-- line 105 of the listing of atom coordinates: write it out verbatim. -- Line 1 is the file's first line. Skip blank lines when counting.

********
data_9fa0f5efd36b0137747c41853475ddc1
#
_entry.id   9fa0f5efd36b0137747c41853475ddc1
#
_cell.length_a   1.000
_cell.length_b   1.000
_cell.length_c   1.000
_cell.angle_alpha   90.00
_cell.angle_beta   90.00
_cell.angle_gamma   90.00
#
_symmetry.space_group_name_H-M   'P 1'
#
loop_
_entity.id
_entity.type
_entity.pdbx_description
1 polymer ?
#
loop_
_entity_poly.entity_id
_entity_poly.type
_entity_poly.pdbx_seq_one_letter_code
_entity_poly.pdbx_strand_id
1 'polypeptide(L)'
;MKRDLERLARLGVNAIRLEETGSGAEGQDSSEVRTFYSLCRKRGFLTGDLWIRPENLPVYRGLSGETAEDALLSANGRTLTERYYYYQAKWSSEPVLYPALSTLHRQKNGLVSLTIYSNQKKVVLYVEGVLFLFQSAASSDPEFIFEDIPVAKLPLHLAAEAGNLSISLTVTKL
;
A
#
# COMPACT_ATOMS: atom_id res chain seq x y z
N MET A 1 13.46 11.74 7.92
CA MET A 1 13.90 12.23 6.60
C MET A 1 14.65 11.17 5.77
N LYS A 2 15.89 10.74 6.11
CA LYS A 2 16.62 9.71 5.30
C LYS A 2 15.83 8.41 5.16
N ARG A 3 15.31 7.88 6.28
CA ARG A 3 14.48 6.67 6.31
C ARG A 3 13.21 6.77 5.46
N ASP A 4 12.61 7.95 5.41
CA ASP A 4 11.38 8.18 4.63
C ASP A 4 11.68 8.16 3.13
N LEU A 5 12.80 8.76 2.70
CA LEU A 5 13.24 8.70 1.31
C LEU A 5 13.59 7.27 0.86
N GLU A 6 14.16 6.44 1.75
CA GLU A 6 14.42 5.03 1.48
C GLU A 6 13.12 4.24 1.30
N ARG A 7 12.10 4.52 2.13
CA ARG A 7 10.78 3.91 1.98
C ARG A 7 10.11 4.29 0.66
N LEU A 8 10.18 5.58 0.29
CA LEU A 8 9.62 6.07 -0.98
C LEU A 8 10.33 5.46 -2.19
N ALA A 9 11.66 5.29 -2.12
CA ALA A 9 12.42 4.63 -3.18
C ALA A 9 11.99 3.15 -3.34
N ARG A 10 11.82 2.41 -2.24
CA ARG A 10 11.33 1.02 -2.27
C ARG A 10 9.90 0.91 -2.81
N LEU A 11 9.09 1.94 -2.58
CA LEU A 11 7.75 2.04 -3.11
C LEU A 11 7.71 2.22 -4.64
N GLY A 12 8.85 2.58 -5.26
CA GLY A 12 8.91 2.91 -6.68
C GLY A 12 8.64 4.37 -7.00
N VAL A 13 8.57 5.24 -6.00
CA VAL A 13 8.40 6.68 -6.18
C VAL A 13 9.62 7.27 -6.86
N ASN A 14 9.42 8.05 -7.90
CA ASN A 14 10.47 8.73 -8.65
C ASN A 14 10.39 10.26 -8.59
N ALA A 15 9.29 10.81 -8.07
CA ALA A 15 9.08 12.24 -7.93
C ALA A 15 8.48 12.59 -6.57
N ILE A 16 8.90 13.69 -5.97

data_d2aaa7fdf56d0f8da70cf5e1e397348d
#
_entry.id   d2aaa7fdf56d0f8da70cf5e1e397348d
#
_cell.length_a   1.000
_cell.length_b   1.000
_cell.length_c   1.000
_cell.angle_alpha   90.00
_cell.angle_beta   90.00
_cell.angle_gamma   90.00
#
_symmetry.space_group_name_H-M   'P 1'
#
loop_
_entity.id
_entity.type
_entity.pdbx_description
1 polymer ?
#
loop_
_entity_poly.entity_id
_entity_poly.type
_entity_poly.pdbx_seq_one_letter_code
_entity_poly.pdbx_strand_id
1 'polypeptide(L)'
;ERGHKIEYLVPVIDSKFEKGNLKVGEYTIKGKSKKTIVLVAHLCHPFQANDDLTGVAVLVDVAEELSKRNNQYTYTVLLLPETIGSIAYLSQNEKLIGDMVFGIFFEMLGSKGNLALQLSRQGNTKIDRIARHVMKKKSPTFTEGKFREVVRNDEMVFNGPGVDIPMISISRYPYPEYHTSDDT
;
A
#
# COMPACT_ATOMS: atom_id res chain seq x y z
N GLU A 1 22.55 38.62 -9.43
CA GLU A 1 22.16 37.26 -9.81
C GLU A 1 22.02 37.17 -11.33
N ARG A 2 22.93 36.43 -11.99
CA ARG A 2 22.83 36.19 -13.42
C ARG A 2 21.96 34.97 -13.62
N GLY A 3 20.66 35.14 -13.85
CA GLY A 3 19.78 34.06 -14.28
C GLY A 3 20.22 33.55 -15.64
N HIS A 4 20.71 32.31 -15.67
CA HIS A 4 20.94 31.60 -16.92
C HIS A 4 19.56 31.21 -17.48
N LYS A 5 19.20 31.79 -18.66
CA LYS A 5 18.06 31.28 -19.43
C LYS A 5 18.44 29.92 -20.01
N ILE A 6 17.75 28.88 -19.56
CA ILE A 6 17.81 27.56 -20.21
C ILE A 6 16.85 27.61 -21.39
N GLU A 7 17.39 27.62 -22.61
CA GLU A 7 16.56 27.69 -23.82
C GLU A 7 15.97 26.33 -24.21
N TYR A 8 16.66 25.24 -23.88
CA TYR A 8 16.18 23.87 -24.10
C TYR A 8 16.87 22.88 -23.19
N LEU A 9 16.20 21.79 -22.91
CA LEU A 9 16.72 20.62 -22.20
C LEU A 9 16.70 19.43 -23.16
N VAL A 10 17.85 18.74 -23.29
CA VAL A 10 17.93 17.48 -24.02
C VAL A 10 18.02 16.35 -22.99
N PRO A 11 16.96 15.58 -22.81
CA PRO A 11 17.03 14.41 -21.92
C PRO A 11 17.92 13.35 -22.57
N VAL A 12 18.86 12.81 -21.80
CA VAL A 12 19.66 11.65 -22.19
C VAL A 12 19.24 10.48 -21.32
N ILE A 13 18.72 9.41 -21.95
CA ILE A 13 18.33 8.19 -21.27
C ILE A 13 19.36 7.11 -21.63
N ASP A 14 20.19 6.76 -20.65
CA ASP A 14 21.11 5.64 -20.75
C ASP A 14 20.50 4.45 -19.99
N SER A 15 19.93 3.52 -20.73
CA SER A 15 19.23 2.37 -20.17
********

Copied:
#